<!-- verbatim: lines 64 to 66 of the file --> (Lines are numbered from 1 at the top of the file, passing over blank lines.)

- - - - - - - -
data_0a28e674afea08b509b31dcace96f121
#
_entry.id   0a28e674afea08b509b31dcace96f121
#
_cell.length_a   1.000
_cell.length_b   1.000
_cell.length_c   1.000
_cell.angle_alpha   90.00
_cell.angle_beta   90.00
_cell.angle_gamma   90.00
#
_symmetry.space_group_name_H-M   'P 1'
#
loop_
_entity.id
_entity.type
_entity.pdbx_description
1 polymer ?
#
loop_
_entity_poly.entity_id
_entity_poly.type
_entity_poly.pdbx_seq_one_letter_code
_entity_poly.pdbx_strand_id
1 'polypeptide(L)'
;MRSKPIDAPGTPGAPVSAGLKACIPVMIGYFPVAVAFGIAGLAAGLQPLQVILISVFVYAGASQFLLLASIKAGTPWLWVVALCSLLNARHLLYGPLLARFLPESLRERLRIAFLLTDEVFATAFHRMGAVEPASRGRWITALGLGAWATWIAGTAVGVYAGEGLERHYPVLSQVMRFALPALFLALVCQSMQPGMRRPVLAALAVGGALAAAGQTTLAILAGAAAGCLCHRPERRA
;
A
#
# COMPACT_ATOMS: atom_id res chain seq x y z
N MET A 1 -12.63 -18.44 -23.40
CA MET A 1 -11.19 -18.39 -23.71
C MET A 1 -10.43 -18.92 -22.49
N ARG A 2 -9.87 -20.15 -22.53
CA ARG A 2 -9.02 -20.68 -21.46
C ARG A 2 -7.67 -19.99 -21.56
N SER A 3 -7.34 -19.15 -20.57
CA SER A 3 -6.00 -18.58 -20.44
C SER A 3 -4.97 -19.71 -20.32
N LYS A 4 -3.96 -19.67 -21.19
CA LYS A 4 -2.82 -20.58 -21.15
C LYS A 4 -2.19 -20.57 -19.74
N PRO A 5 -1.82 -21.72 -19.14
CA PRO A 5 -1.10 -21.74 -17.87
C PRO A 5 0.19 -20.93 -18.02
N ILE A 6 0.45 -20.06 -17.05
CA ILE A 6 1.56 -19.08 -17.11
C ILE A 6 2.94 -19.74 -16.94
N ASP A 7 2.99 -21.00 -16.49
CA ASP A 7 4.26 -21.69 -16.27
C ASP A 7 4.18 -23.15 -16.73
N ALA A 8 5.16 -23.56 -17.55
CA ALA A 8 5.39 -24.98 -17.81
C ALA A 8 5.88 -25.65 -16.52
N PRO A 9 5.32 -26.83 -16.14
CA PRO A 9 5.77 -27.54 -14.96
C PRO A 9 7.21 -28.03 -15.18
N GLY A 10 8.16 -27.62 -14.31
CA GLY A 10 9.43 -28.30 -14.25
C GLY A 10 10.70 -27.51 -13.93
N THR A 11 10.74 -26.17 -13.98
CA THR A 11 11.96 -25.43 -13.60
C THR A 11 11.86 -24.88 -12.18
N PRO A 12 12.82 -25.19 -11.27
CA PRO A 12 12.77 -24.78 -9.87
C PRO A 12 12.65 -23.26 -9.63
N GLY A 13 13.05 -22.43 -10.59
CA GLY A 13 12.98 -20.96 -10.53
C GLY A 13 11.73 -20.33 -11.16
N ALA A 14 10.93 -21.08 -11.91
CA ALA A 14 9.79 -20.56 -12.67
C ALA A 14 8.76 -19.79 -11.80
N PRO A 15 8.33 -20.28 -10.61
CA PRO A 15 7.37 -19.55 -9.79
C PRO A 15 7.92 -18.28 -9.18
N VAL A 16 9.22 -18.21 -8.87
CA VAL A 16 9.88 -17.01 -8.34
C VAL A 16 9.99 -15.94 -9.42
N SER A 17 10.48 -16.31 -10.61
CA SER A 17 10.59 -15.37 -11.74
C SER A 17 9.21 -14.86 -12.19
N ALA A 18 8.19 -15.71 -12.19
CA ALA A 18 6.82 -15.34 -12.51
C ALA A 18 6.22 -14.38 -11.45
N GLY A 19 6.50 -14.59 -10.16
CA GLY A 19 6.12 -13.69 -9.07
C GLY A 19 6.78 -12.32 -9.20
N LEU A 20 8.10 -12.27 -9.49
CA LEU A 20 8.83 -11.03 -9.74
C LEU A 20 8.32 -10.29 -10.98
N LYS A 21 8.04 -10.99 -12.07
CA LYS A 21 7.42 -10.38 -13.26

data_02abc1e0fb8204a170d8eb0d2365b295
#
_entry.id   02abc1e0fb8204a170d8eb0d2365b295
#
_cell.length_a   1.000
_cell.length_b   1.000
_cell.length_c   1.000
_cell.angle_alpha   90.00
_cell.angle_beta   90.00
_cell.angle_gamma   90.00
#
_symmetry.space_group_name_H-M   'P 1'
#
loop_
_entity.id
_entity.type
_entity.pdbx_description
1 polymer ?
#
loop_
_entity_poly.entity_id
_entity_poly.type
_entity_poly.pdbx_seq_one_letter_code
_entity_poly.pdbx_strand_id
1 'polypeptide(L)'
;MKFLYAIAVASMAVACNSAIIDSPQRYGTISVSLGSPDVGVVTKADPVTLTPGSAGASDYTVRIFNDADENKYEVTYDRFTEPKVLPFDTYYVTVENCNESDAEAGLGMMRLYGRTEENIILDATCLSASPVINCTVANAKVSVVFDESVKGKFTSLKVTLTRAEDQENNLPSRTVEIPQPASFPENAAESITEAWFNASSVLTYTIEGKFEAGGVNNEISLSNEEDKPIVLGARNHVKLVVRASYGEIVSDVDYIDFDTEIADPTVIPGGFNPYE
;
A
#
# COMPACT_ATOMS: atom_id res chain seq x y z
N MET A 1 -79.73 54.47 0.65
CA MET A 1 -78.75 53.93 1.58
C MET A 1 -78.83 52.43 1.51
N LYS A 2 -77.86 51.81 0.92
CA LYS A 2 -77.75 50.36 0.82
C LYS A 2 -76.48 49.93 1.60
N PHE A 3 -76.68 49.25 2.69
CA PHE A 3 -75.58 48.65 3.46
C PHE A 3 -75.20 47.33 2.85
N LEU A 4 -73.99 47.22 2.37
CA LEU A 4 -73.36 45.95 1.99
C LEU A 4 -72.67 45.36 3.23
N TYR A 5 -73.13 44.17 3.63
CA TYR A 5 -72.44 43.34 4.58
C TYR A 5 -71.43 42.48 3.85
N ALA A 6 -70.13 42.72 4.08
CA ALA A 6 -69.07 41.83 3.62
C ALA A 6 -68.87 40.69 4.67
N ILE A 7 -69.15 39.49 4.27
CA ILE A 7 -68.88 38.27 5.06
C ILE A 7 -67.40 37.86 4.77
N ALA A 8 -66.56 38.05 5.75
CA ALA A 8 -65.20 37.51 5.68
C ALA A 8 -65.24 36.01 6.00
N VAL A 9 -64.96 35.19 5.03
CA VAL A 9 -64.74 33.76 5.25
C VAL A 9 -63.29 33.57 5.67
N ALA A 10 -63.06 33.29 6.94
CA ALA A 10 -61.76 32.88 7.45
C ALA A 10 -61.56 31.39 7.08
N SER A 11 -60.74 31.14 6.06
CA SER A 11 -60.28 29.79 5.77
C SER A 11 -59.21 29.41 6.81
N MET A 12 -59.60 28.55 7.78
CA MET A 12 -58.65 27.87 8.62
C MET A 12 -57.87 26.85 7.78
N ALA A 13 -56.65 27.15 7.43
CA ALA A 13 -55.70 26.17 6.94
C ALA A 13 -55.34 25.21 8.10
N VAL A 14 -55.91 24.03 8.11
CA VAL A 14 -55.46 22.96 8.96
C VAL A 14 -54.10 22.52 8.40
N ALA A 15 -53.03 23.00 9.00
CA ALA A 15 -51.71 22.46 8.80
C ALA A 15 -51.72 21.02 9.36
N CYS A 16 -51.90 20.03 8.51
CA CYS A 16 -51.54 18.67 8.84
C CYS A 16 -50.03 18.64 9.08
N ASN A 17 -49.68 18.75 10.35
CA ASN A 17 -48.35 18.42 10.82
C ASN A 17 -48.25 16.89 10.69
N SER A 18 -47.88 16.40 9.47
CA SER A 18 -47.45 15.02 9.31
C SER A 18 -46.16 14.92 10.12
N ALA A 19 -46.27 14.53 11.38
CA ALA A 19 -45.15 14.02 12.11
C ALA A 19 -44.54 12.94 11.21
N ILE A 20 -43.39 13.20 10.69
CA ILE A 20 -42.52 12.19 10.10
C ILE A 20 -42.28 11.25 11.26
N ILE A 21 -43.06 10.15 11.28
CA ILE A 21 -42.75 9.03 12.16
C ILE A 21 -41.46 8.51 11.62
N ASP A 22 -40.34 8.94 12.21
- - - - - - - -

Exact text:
N PRO A 12 12.82 -25.19 -11.27
CA PRO A 12 12.77 -24.78 -9.87
C PRO A 12 12.65 -23.26 -9.63